Shut up your face.
Dear Word Detective: Logically an energetic response to a well received comment or speech should be “Hear, Hear,” as in “I hear you.” In books and on the net all I see is “Here, Here.” Does this phrase mean “Now that you’re here we have to listen to you” or something of a similar nature? — Mike Henderson.
No, but that’s an interesting idea. So if you manage to fight your way past the guards and the alligators and the Pendulum of Death and make it into the Fortress of Power, the Grand Poobah has to give you ten minutes? Speaking as one whose participation in public meetings usually concludes with people shouting “Cut his mic!”, I totally support this idea. First come, first talk and talk and talk.
Speaking of “the net,” I vividly remember people arguing about this question on Usenet back in the early 1990s. (Usenet being what preceded the web, Twitter, Facebook, and the Great Decline of Everything.) People spent days, weeks, years arguing over stuff like this because, I kid you not, the net was all text in a terminal, no pictures. It was awesome.
Anyway, the phrase is “Hear, Hear!”, and it is best known for its use, dating back to the late 17th century, in Britain’s Parliament. The original form was “Hear him!”, and it was used to draw attention to, and by implication to endorse, a speaker’s words. The form “Hear hear!” arose in the late 18th century and is now the usual cheer (“One Noble Lord or Honorable Member asking a question, and another Noble Lord or Honorable Member endeavoring to dodge it, amid cries of Hear! Hear!” 1865). The fact that “hear” and “here” are homophones (words pronounced the same) accounts for the common confusion over the phrase, especially since it’s rarely seen in print.
Although usually used to express agreement with a speaker, “Hear hear!” in Parliament also lends itself, via emphasis, timing and intonation, to expressing contempt, opposition, derision and a range of more obscure emotions. C-Span in the US broadcasts the Prime Minister’s Question Time in the Commons on Sunday nights, where the “Hear hear!” phenomenon can be seen in the wild, so to speak. If you’d prefer something with a bit more plot, much of the action in the British version of the TV serial House of Cards (vastly superior to the US version and available on Netflix) takes place at Question Time.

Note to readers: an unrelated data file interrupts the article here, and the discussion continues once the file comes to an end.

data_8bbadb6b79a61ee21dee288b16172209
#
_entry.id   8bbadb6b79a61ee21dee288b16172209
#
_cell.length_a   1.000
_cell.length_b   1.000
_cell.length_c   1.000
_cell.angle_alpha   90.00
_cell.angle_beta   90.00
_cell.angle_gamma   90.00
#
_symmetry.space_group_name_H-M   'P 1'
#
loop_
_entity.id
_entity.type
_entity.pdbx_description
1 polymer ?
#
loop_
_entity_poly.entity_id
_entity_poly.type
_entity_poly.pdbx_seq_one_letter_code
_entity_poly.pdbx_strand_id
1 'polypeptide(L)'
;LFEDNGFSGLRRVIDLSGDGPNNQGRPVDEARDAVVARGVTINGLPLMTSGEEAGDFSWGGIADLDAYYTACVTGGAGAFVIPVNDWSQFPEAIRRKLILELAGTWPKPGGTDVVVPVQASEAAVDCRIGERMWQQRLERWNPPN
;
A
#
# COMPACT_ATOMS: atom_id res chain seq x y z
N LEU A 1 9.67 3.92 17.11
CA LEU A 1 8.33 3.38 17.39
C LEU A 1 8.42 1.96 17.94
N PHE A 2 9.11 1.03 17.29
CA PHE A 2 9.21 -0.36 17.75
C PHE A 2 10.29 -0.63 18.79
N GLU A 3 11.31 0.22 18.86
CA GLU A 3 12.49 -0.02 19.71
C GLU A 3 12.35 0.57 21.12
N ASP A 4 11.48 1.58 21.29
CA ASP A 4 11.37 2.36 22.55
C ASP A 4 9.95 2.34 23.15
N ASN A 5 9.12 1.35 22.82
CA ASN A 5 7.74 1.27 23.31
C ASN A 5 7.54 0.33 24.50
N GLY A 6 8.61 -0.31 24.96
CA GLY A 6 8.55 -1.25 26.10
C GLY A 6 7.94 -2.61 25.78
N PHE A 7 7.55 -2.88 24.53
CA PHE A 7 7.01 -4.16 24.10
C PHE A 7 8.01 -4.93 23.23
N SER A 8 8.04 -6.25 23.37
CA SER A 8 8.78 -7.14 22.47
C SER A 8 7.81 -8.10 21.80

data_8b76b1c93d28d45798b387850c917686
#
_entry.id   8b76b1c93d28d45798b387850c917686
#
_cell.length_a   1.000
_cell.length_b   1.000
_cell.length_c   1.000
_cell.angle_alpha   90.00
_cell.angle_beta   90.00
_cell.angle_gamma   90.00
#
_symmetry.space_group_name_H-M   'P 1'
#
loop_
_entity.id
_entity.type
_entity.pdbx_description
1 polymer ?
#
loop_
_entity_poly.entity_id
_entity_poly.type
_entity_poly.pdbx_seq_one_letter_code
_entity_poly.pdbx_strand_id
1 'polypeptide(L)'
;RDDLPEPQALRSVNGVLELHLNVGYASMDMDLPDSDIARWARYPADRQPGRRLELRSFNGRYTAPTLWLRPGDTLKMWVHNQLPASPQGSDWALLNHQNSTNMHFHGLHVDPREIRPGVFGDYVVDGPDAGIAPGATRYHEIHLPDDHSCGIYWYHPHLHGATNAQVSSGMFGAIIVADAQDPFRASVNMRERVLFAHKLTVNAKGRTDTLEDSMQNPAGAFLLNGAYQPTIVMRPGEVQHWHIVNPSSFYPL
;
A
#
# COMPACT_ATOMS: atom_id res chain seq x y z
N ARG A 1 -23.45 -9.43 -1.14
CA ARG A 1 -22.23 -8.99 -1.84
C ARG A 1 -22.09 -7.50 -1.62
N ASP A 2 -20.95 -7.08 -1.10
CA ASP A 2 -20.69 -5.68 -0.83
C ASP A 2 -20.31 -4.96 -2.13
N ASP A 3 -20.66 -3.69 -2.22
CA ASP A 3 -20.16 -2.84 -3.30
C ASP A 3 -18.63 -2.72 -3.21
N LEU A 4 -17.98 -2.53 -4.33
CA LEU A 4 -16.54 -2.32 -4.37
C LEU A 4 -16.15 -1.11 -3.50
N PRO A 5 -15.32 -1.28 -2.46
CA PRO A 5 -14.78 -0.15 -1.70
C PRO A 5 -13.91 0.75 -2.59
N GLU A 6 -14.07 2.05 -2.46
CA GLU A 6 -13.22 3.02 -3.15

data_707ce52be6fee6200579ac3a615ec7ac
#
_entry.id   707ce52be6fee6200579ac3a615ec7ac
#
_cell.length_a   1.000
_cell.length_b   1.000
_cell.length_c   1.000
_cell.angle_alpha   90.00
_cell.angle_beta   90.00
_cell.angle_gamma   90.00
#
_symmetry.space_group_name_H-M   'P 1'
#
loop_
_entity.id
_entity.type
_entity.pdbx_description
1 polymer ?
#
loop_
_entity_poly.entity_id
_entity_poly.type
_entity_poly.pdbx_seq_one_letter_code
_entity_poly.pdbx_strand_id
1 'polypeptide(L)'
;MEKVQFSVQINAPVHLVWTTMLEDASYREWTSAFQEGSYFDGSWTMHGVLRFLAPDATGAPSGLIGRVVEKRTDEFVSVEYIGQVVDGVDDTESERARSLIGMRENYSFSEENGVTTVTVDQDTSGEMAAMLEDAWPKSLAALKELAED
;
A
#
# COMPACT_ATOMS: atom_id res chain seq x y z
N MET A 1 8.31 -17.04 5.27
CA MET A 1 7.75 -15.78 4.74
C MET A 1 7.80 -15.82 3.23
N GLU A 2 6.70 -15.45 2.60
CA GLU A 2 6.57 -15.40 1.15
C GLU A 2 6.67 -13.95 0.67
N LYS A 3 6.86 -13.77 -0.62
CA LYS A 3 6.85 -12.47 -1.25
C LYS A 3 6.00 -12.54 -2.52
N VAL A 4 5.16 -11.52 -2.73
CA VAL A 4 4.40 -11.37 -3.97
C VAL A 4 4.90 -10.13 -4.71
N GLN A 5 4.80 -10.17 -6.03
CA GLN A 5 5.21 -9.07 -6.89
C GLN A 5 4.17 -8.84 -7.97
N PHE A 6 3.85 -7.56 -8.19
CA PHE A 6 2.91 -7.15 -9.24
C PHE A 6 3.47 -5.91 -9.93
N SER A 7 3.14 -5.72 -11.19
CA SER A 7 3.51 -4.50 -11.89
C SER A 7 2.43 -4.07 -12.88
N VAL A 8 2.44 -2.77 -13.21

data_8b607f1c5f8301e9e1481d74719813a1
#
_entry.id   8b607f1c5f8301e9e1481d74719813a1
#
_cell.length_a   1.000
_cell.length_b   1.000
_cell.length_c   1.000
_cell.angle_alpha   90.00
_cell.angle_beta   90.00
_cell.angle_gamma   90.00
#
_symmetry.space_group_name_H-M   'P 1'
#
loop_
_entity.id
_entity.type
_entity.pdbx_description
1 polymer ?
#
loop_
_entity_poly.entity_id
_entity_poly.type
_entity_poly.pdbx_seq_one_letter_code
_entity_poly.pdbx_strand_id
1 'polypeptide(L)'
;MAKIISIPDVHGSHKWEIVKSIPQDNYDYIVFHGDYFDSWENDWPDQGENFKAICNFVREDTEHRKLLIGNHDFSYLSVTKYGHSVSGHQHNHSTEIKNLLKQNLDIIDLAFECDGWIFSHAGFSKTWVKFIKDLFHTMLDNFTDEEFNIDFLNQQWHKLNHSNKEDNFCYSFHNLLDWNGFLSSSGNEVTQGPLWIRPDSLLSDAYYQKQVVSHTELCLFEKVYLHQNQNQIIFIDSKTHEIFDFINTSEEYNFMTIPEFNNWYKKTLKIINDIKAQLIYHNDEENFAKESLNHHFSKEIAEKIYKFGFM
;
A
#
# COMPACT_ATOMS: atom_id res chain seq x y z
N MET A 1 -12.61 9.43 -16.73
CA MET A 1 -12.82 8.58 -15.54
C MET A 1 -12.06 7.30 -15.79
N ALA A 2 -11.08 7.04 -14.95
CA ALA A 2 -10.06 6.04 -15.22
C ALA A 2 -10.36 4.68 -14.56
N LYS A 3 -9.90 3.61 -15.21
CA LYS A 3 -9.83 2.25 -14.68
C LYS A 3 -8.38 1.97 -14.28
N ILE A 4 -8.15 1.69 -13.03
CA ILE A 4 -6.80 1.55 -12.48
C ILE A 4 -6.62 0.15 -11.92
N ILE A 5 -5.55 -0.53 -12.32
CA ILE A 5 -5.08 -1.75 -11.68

Outside of Parliament (which, of course, most of us are) “Hear, hear!” is used to indicate endorsement of, and enthusiasm for, something someone just said, especially if those present agree that it “needed saying.”
Elsewhere in the world of strange things shouted in large rooms, we have the curious word “oyez,” traditionally called out three times (“Oyez! Oyez! Oyez!”) by the Marshal of the US Supreme Court at the opening of each court session. (It’s also used a some lower US courts and many courts in the UK.) “Oyez” is an Anglo-Norman word, the imperative plural form of “oir” (to hear), meaning essentially “Listen up, y’all.” It was also the traditional call of the Town Crier in Olde England (and dramatic recreations thereof), commanding attention to important news or edicts. “Oyez” is usually pronounced as spelled (oy-yez), with stress on the second syllable, but it’s sometime said as “Oyes,” which can be misinterpreted as “Oh yes!”
Dear Word Detective: My officemate welcomed me back from a recent business trip with facetious comments about my “jaunt,” and asked if I had brought back anything “jaunty” as a souvenir. This immediately made both of us wonder what the connection is between “jaunt” meaning “trip” and “jaunty” meaning “lively,” as in “jaunty hat” or “jaunty demeanor.” Is the logic of “jaunty” that people who leave town a lot are likely to be in a good mood? Not in my case. — Jetlagged, NYC.
You and me both, bucko. In the immortal words of Homer Simpson, “What’s the point of going out? We’re just gonna wind up back here anyway.” When I worked in a office they would often try to send me places, sometimes just across town, but I would always respond with my Bartleby the Scrivener routine (“I would prefer not to”), and eventually they gave up. You should try it.
Your suggestion of a “good mood” connection between “jaunt” and “jaunty” is both inspired and plausible. Unfortunately, it’s not even a little bit true. There is absolutely no connection between “jaunt” and “jaunty,” which strikes even me as weird, but there it is.
“Jaunt” first appeared in English in 1597, in Shakespeare’s “Romeo & Juliet” (“Lord how my bones ache … Fie, what a jaunt have I had.”). As you might infer from the tone of that line, “jaunt” originally meant, not a happy holiday trip, but a long and tiresome journey. It wasn’t until nearly a century later that “jaunt” came into use meaning a trip taken for pleasure (“Your idle jants, taken for amusement only.” 1768) and the old oh-what-a-drag sense of “jaunt” persisted until the late 19th century (“This rough jaunt—alone through night and snow.” Robert Browning, 1879).